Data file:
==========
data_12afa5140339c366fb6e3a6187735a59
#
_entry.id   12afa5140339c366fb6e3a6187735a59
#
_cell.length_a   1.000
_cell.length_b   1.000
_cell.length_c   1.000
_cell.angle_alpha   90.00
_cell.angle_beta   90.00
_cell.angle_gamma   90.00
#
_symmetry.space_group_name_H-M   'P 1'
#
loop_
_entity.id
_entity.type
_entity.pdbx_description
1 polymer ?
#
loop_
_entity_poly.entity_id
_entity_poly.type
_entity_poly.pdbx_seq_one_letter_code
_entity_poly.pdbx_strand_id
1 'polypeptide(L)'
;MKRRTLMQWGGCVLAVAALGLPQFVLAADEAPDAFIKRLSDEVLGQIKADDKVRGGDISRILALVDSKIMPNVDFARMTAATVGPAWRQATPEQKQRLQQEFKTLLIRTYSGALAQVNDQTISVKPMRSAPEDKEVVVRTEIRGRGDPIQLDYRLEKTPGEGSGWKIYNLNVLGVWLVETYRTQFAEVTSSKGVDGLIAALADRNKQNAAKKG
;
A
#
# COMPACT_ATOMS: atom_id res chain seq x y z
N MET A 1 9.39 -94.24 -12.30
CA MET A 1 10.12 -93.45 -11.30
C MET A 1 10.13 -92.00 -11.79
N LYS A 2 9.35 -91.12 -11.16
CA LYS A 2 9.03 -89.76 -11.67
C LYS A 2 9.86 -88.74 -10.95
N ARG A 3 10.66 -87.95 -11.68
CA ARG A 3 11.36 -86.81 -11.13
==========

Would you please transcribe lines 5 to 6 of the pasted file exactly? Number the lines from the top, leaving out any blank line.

_cell.length_a   1.000
_cell.length_b   1.000